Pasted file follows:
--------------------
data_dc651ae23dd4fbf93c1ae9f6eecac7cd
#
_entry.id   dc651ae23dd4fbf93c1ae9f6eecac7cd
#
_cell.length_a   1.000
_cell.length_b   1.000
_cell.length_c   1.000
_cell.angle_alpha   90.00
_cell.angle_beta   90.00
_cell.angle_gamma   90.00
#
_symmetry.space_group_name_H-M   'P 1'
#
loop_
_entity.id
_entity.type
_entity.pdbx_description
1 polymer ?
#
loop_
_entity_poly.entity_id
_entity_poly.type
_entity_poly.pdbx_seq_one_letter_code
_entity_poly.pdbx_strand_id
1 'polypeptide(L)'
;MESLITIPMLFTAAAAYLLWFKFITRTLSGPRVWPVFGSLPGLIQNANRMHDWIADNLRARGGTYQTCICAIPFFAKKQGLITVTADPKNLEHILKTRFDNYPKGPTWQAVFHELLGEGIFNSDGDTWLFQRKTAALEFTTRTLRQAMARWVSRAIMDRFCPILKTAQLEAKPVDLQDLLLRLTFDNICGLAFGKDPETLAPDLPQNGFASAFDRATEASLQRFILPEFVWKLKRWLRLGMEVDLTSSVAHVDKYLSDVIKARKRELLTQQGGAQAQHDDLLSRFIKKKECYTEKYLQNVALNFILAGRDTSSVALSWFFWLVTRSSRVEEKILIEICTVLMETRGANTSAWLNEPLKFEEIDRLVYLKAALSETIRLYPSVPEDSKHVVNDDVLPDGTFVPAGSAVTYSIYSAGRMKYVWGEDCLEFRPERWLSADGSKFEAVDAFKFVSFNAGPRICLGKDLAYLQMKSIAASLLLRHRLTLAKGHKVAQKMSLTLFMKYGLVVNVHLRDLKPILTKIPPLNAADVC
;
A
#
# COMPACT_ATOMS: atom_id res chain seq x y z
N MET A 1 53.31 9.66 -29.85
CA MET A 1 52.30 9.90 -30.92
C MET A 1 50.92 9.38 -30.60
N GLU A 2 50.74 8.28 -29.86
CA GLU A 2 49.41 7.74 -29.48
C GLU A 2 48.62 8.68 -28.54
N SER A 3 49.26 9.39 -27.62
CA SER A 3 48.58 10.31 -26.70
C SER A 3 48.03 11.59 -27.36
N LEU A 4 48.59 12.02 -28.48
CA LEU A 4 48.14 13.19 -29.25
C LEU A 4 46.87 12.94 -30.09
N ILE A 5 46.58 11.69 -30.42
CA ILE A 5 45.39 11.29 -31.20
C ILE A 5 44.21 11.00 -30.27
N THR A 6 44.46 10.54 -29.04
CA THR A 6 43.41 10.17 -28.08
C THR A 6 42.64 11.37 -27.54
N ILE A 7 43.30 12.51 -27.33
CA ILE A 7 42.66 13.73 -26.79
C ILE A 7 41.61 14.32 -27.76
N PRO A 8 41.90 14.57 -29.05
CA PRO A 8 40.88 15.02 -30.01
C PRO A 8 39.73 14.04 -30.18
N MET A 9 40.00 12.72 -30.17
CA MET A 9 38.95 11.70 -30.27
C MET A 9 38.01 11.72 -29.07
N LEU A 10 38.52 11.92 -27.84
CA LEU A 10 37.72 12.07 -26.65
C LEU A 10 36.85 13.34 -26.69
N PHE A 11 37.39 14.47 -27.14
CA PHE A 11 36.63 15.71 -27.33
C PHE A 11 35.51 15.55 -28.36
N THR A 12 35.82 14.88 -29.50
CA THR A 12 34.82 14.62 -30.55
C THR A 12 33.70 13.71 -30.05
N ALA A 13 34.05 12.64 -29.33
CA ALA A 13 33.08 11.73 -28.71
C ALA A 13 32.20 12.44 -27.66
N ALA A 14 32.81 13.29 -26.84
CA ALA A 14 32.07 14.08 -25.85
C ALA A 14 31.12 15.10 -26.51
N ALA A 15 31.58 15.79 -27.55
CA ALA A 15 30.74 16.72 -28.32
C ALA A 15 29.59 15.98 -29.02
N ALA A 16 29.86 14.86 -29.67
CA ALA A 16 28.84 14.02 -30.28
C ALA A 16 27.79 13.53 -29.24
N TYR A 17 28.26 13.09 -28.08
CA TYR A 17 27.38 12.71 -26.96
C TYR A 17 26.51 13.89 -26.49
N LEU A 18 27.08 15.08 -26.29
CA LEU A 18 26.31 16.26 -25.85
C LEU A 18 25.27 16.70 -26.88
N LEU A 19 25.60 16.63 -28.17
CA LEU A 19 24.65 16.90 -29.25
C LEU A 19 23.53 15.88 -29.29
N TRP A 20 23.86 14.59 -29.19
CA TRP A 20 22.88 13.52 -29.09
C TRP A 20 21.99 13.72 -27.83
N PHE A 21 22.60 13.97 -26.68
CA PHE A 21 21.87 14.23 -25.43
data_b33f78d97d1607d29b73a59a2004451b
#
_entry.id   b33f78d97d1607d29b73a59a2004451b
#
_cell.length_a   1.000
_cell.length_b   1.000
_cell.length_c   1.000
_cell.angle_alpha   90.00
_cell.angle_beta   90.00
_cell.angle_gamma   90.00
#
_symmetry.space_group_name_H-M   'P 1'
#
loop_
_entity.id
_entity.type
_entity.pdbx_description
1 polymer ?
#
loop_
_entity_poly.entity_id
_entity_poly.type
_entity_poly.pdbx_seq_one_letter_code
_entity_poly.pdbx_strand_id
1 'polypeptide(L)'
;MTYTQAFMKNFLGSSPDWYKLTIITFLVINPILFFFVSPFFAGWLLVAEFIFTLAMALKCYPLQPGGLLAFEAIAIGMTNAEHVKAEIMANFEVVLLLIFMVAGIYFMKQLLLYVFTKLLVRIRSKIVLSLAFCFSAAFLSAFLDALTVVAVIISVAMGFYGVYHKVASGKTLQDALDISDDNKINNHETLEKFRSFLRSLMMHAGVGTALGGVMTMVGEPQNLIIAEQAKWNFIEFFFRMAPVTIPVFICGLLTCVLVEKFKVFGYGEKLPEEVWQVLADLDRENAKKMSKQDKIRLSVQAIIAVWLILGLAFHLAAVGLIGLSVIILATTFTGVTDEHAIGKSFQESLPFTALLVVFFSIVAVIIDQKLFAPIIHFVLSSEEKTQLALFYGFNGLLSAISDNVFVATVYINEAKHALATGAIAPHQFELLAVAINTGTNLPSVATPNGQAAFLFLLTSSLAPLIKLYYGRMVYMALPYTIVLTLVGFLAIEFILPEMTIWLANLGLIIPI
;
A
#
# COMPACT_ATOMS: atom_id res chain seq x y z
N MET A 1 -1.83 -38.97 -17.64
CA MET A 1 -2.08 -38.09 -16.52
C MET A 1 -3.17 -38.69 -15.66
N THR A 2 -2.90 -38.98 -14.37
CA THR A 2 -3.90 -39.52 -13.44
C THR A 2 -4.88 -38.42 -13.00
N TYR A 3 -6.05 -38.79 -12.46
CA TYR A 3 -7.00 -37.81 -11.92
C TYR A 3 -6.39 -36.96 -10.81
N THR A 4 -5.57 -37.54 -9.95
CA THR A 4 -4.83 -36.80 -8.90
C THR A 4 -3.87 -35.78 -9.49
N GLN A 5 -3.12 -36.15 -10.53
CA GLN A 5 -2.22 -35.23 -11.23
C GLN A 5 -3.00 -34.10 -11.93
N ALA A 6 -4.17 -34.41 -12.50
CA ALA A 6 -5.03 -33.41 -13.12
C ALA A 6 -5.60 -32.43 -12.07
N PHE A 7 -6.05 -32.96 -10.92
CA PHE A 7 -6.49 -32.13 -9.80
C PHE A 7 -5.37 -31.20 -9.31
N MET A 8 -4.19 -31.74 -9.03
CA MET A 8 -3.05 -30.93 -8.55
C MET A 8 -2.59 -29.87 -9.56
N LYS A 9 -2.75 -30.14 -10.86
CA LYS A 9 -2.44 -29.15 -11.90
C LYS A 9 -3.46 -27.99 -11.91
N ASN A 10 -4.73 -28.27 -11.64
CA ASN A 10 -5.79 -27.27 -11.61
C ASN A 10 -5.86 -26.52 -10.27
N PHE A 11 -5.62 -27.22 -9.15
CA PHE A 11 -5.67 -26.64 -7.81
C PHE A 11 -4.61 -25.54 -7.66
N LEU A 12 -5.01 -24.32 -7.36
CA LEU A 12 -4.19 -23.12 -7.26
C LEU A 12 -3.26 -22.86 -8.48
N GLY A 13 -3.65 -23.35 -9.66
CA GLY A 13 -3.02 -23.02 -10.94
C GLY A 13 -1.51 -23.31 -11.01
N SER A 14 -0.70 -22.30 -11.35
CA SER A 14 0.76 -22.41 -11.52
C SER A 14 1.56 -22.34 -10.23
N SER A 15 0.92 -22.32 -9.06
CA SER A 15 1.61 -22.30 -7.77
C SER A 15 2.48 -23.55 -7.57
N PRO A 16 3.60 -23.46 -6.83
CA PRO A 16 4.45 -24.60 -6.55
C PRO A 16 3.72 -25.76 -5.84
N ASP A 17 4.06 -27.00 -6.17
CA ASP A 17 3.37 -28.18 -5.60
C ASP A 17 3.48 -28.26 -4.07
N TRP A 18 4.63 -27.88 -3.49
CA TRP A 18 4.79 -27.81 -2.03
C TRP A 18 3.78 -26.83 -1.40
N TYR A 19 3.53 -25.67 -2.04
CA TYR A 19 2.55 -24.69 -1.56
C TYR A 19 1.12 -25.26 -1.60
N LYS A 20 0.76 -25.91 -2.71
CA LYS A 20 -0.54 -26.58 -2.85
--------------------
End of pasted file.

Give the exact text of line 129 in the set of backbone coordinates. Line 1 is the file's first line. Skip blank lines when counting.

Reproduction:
N TYR A 3 -6.05 -38.79 -12.46